Every few months, we get a message from a student or alumnus who wants us to take down something they’ve written for the paper. Our policy around removal has always been that if the published article poses a safety risk or creates any other form of danger, we’ll take it down or take your name off the article as requested. Otherwise, we will work with the person to find alternative ways to mitigate their discomfort with having the article published.
Sometimes their requests are unreasonable — for example, requests to take the article down because the writing was bad, the author no longer agrees with an opinion article they submitted or that a true fact published in the paper will damage someone’s reputation. I understand these concerns. Now that all of The Silhouette’s articles go online, student’s writing, or the news about their on-campus activities is no longer just under university-wide scrutiny. Anyone around the world has access to it. This has been great for many of our writers and articles. We get readers from unexpected countries (as far as Australia!), and have expanded our readership significantly. It also means we get more complaints from people who don’t want the articles they wrote or are mentioned in to show up in their Google searches.
Wanting to delete articles you’re not proud of is fundamentally misguided. It speaks to a lack of understanding of individual growth. Whether it’s because your writing wasn’t as good as it could be, or you said something you don’t believe anymore, your acknowledgement of both shows how much you’re grown and improved as both a writer and a person. Publishing a controversial opinion in any online platform is an important decision. You have to be prepared for the backlash and the feedback, and be ready to defend your point of view. If you change your mind later and realize that you don’t even know the person who wrote those horrible things, then it’s up to you to own up to it.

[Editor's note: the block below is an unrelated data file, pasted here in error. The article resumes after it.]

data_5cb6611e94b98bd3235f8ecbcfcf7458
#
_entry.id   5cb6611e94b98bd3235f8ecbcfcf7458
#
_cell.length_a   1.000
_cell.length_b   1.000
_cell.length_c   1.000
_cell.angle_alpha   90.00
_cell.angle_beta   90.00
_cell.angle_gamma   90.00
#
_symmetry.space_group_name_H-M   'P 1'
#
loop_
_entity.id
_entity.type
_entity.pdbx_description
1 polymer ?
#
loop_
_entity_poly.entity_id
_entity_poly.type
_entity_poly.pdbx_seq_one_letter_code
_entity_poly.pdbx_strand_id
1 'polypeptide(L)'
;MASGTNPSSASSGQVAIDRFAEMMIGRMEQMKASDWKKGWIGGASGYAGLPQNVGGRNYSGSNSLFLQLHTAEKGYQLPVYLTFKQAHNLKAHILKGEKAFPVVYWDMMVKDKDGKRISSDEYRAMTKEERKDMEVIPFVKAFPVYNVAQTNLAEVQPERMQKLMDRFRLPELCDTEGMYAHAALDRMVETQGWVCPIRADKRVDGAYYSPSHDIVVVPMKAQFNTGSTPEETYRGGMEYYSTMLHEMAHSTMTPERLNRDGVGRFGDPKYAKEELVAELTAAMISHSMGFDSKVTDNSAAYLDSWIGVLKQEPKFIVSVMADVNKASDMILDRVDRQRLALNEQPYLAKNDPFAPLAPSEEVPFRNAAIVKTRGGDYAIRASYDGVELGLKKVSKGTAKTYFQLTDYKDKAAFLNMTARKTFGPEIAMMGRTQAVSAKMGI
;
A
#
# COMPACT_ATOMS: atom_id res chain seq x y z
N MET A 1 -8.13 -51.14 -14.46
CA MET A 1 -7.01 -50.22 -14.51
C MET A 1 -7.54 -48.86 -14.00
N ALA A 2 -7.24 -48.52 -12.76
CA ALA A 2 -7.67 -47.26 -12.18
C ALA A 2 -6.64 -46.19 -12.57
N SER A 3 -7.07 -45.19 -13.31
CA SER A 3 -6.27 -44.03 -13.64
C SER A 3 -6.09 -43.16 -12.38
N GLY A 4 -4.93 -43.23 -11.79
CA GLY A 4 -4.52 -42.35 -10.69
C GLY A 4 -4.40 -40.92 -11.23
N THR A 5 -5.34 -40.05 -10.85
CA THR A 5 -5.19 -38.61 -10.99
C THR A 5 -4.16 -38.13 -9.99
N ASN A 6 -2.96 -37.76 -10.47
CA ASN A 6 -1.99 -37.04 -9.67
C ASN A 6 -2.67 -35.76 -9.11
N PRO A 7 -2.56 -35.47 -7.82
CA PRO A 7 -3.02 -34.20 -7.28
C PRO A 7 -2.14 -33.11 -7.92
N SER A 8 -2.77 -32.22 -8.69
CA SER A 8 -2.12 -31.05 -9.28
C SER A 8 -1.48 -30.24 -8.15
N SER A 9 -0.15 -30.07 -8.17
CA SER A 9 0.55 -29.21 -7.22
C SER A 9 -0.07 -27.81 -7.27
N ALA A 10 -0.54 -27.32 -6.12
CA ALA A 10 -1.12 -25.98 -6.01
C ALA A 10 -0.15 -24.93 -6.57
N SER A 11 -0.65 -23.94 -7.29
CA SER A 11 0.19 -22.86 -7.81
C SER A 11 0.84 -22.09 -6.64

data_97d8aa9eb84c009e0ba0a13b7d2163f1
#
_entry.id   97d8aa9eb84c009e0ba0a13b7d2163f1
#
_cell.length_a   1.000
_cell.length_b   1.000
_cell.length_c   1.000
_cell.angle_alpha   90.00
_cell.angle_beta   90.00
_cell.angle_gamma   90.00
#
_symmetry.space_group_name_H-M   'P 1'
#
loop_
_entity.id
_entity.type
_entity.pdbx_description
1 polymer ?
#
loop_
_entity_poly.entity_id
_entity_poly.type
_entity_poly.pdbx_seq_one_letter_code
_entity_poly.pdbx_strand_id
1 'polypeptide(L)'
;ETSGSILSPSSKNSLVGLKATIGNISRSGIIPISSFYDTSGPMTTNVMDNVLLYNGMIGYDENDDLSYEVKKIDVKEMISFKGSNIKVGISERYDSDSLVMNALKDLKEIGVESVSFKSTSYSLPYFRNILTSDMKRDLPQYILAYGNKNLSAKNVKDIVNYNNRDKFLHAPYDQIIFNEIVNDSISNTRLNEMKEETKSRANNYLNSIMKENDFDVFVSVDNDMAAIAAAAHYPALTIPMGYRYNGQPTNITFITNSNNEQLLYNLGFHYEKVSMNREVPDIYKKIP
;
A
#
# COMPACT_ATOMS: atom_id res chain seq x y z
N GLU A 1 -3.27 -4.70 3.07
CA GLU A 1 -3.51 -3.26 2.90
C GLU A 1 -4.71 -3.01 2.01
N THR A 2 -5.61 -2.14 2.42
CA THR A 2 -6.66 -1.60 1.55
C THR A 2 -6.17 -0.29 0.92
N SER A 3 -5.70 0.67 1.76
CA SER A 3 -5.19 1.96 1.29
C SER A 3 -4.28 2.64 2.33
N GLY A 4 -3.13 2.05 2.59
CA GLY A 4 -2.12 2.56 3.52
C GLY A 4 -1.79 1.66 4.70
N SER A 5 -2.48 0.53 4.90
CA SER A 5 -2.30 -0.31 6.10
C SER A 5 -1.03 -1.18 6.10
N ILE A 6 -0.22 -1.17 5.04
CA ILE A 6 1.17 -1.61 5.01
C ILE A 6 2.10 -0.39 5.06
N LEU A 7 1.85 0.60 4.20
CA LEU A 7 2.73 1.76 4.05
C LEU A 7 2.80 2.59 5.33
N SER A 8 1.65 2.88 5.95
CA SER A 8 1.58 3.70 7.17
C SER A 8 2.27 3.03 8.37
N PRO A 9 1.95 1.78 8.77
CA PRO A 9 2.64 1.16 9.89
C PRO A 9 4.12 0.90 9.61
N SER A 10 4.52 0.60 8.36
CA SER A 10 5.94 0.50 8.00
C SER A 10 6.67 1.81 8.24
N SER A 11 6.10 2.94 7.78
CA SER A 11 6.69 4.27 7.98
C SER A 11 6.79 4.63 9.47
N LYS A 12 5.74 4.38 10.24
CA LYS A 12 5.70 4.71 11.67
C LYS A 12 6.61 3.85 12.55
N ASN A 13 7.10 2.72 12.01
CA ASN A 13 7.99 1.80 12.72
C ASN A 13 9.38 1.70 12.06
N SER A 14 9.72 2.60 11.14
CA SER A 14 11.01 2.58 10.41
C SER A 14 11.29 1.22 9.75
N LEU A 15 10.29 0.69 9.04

Wanting to delete articles you’re not proud of is fundamentally misguided. It speaks to a lack of understanding of individual growth.
If you fear a damaged reputation because you reported true facts, all I can say is: that’s too bad. The Silhouette won’t censor itself to help you clean up your public image. These situations can vary in severity, but they all speak to the need to act ethically, kindly and wisely in all aspects of your (public) life. This is especially true for student politicians.
While student newspapers and organizations are less serious and more forgiving than their “real world” counterparts, they’re still no joke. It’s a reality that’s not meant to scare you, but to inspire you to make the best of your time here. Put a lot thought into what you write and how you act. Stand up for things you believe in, but be open to changing your mind. If you make mistakes, the best thing to do is to own up to them. Even if we delete your article from our servers, rest assured that the internet at-large is not such a forgiving place.